Comes A Man
by Jake Block
“Here comes a man of comfort. whose advice hath often stilled my brawling discontent.”
— William Shakespeare
Joseph Campbell called him “a hero,” and his journey was the stuff of all legends. The man — or woman — who rises, when needed to save the day against seemingly insurmountable odds. They might be just ordinary folk, unremarkable in times of plenty and peace, but when there is an enemy to be met, a foe to be bested, they emerge from the crowd to face the threat, where others shrink and fail. There are never more than a handful of heroes at any given time, but they become so visible when they do emerge, that we find them seemingly possessed of “the spirit” of the age; a force of nature that will not be stopped.
When David stepped forth from the troops with his sling to slay the mighty Goliath in battle, in 1040 BCE, the unassuming youth rallied the forces of his nation. His victory was a metaphor for the victory of a smaller nation with a good fighting force being able to stave off the savage hordes of the enemy outside the gates. The same hero is seen in 480 BCE, when King Leonidas of Sparta led his relatively small forces to protect the “Hot Gates” of Thermopolae against the onslaught of King Xerxes of Persia.
We speak of them to this day. We speak of them and ask, where are such men? Is the next David or Leonidas quietly plying his trade somewhere, calmly waiting until that unknown moment when they will, for some reason say, “This will not stand. I will fight.” Unlikely heroes await, as they always have and will arise and stand forth. The can be revolutionaries or they can be stalwarts for the established order or doctors, law givers, law enforcers, teachers, inventors, philosophers, warriors, slaves, common men or kings. He, or she, might come into our lives through the grandest of portals, or the simplest of ramshackle doors.
This is a time, as are most times, when all over the world we see threats to our security and reasons to believe the end-times predictions of prophetic ancestors. “Wars and rumors of wars,” have always been with us. There have never been a lasting period of peace between men. Fires rage now as they did ten thousand years before in great plains of the North American continent… and the African Veldt. Earthquakes rumble, a natural result of tectonic plate movement or volcanic activity. Famines flare and ebb. Floods inundate and recede. The Four Horsemen of the Apocalypse have mounted their fearsome steeds often in human history, only to sheath their swords in better times.
Through it all, men and women have come forth to find a way, when all seemed lost. Certainly those gallant military heroes who, perhaps personally flawed, displayed the bravery and intrepidity that saved nations and expanded territories of some of the greatest cultures of humanity. In times of plague and pestilence, those who treat our ills and find the cures have on more than one occasion, saved the lives of millions.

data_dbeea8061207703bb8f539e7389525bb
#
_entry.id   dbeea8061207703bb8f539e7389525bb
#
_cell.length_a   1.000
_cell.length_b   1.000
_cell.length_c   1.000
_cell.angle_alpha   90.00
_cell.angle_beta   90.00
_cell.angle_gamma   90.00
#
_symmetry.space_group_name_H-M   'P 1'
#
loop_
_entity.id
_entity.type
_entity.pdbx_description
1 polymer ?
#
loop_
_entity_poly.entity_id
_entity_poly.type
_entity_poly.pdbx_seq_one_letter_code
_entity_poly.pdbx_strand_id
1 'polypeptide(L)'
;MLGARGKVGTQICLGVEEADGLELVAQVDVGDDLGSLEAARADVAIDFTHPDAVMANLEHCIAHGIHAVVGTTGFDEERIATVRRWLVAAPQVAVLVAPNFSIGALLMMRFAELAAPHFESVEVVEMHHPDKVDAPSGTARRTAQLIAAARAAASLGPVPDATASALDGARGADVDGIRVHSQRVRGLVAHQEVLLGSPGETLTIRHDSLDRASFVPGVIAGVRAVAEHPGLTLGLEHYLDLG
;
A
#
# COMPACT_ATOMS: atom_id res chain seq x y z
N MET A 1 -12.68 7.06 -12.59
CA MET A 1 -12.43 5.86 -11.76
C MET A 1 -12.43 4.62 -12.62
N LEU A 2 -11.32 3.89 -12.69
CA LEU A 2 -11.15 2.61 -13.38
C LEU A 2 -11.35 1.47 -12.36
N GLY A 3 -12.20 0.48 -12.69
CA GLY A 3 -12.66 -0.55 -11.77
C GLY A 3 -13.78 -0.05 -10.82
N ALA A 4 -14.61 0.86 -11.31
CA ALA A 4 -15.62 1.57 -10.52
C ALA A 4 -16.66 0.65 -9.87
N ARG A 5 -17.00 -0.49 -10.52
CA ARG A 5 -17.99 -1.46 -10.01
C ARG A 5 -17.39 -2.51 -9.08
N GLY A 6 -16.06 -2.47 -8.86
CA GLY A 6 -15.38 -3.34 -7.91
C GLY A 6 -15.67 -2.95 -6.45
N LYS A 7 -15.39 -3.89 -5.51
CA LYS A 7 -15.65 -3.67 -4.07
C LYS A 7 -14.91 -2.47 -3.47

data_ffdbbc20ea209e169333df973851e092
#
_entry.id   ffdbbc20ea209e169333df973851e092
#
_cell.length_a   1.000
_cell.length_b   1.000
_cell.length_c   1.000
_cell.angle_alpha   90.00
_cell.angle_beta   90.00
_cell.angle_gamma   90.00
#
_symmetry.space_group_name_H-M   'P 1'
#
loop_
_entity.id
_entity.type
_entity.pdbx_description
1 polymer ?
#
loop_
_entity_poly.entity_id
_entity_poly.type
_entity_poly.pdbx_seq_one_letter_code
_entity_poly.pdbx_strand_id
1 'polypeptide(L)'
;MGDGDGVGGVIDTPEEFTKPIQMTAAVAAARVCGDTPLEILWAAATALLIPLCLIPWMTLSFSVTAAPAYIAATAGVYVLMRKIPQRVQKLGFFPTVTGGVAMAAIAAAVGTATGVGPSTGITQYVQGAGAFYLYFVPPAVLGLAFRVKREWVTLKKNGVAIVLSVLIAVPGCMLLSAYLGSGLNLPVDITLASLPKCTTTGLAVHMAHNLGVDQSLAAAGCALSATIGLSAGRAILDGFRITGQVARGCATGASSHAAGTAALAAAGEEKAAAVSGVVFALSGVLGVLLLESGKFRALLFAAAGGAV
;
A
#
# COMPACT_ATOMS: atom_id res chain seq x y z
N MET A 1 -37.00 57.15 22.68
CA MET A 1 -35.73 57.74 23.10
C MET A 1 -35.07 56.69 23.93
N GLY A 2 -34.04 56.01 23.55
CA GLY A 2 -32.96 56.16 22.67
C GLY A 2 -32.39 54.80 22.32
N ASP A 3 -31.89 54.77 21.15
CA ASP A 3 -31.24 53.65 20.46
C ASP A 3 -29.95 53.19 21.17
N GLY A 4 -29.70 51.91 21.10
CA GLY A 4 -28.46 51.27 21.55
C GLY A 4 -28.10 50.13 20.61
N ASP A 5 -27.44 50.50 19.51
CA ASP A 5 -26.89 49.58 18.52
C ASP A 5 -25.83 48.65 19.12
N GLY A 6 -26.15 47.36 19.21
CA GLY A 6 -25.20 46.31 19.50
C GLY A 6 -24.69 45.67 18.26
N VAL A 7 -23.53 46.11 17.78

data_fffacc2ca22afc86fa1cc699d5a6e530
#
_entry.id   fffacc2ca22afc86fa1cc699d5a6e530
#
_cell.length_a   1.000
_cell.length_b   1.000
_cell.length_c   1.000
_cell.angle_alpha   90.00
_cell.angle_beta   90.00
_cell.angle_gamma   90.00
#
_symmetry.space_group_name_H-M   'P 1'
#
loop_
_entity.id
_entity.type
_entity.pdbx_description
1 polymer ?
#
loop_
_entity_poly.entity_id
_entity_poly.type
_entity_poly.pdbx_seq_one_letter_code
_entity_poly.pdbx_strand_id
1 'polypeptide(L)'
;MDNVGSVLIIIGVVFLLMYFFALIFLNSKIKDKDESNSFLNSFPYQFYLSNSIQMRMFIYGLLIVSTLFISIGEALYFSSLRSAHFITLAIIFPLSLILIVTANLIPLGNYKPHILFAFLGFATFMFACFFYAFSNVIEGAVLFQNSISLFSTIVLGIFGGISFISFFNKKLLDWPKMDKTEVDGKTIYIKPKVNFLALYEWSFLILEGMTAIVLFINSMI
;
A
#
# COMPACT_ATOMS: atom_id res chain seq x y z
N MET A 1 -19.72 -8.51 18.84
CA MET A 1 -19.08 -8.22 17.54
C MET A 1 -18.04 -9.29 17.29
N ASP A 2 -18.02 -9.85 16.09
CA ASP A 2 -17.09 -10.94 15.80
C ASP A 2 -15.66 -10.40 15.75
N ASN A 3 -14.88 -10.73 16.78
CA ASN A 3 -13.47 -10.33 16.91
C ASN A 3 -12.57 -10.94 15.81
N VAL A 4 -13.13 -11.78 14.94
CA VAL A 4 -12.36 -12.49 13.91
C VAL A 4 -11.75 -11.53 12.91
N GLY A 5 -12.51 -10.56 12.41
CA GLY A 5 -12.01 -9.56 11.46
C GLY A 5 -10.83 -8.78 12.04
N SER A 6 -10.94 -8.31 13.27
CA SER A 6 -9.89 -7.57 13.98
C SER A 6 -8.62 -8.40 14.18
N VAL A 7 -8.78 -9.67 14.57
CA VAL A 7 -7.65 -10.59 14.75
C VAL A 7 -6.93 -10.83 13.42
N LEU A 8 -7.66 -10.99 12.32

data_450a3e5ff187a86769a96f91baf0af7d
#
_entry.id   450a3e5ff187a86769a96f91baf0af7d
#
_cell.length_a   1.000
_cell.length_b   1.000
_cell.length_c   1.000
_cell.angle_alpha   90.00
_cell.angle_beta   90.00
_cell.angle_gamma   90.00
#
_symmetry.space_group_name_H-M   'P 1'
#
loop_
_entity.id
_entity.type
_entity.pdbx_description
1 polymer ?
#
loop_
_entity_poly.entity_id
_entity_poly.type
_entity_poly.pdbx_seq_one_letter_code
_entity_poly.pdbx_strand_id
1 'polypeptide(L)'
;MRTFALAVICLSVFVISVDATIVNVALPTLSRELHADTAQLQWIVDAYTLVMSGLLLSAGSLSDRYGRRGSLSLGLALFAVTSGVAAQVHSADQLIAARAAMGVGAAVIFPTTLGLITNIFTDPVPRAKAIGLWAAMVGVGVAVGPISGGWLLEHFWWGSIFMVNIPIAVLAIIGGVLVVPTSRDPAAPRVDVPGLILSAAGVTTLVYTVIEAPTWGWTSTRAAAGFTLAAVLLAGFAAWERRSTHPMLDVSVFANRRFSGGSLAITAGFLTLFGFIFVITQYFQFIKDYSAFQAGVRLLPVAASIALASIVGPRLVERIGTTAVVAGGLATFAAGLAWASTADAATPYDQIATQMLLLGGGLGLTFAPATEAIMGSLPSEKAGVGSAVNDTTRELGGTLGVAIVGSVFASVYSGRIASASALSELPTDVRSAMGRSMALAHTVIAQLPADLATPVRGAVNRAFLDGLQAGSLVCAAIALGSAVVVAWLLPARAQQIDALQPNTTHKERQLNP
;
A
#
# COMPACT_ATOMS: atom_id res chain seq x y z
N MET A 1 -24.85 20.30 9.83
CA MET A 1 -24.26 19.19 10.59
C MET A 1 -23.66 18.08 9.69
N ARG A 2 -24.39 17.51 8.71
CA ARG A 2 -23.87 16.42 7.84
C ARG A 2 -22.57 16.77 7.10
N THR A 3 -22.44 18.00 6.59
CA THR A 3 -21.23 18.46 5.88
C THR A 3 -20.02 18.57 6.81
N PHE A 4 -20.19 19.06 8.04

Heroes come, and heroes oppose a wide range of human conditions and even philosophical foes. When, in 1966, Anton LaVey brought the concept of a “church” dedicated to the concept of Satan as the adversary, the power elite branded him a con man… a charlatan… an actor… a flash in the pan. And in reality, he could well be seen as any or these, or a hero in the “Campbellian mode,” dependent on one’s point of view. For knowingly or not, LaVey opened the gates of rebellion against the constraints of established religion and orthodoxy. In a few short decades, he and his concept became a worldwide phenomenon in a world that had become somatized by the spoon-fed pablum of Abrahamic religion and the Eastern mysticisms that focused the senses of man “out there” for salvation, rather than “inside,” where he had the ultimate control and impetus for change.
In the terms of Yeats, he became that “rough beast, it’s hour come round at last, slouching towards Bethlehem to be born.” In 1966 CE, the world was ready and waiting for the change that could jolt the system and bring about a “reboot” of the culture, allowing the acceptance of a new paradigm in which man could reject the mental enslavement of control religions and begin to indulge in the possibilities of personal satisfaction for its own sake.
From 1966 until 1997, just 31 years, LaVey’s diabolical contagion infected the systems of power and control in religion, philosophy and popular culture. A youthful generation, primed and ready to be free grasped LaVey’s vision in whole, or in part, or as bits and pieces that could be recombined and reasserted to fit one’s personal views and agendas. As all successful viral infections, it was infinitely mutable, and mutations of that initial infection continue to this day, when new generations continue to rebel against the power elite to assert their own rights and sense of value into societies and cultures hostile to their personal freedom.
Heroes came and will come in the future. Some will make changes quietly, and we might never even realize how important they were for change until long after their passing. But some may well stand as giants amongst us, writing change with fiery rhetoric and words that strike like lightning. Some might be “under the radar,” and speak softly amongst us, yet their words will be filled with wisdom and speak of self worth and the need of individual freedom, as well as cultural and societal changes that will benefit those of us on the Left Hand Path. Many will reject their voice and brand them as too passive to be catalysts for change. I’d urge that we listen to the words and judge for ourselves, for in the words one of the era’s great lyricists:
“Sometimes Satan comes as a man of peace.”
— Bob Dylan
The Orders of The Sect of the Horned God